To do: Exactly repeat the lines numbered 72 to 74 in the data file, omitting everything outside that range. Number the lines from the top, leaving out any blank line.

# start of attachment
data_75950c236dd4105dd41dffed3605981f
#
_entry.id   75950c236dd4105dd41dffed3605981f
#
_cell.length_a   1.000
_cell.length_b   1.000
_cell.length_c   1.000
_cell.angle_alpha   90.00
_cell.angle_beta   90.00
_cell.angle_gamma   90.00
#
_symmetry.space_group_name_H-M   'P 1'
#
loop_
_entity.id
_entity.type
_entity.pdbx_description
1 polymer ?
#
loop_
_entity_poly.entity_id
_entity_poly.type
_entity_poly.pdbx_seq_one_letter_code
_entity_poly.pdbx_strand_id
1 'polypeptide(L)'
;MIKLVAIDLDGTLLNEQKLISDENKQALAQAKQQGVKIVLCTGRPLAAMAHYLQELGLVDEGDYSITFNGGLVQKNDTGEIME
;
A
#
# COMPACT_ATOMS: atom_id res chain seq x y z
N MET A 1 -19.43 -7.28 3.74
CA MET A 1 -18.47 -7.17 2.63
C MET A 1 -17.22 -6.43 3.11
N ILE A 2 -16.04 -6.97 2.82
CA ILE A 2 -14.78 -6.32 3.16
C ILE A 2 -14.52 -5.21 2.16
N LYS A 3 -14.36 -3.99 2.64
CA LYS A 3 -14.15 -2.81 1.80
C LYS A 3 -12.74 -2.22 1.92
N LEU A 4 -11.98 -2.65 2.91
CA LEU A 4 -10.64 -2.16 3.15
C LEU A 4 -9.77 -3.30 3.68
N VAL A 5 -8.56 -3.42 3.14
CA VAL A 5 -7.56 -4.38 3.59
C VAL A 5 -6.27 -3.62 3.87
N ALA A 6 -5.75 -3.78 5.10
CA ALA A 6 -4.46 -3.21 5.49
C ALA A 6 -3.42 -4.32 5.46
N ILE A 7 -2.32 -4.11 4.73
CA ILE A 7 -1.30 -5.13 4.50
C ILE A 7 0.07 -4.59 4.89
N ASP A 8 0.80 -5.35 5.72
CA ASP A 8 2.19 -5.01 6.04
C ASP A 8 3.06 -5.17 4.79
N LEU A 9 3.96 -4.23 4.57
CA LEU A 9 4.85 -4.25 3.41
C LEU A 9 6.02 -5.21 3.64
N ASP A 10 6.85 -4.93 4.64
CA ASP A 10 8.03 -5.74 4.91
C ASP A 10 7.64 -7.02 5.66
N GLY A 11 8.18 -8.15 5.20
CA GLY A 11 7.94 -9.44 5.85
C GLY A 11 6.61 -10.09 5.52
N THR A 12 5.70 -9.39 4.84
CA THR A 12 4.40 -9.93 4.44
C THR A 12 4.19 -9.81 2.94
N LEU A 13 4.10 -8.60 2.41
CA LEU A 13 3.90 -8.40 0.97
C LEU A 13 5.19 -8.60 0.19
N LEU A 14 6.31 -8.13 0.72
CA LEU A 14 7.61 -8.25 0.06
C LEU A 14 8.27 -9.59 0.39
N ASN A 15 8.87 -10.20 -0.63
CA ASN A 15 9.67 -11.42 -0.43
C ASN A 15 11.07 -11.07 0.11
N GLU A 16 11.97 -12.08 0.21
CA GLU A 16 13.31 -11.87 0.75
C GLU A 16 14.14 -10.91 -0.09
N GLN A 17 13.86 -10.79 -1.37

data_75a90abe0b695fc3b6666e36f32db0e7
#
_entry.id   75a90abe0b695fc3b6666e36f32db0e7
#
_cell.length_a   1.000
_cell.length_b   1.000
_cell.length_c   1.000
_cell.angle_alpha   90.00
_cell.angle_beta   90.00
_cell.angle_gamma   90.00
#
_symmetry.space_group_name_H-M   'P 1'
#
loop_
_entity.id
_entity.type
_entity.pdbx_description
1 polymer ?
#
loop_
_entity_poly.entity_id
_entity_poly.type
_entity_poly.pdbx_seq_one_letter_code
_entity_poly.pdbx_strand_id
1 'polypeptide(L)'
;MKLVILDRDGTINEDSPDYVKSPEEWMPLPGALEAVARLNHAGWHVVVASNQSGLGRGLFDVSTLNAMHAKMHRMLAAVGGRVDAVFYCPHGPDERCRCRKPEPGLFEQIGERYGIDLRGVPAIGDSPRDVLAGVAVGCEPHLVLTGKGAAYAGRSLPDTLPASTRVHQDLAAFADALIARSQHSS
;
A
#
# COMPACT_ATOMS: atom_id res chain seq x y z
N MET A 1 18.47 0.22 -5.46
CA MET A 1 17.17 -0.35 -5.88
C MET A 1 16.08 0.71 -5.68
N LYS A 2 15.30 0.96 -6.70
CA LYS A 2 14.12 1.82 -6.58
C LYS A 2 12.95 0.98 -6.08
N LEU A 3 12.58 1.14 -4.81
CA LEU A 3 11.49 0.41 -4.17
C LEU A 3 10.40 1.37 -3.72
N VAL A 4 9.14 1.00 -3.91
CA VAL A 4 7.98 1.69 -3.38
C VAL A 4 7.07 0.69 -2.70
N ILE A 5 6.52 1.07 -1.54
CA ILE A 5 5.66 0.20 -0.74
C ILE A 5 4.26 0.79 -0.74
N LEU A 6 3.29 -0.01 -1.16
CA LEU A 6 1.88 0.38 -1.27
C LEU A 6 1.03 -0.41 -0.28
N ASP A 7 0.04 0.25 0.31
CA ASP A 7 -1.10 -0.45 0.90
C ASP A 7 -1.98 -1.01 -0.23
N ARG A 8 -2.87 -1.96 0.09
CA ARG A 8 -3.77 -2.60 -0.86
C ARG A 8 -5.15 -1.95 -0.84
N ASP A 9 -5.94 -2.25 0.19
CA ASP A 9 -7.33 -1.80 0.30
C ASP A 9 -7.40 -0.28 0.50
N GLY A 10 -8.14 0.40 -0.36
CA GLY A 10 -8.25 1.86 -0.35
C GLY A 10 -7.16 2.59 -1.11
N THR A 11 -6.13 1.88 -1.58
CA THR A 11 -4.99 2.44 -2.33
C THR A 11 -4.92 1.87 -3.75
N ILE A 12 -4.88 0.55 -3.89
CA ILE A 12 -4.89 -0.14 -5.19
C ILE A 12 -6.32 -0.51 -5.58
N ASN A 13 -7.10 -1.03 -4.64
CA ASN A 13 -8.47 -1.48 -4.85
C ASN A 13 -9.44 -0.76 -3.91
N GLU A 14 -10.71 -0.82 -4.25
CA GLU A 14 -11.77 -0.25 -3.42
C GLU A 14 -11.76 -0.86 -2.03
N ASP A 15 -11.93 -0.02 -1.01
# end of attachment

C LEU A 14 8.27 -9.59 0.39
N ASN A 15 8.87 -10.20 -0.63
CA ASN A 15 9.67 -11.42 -0.43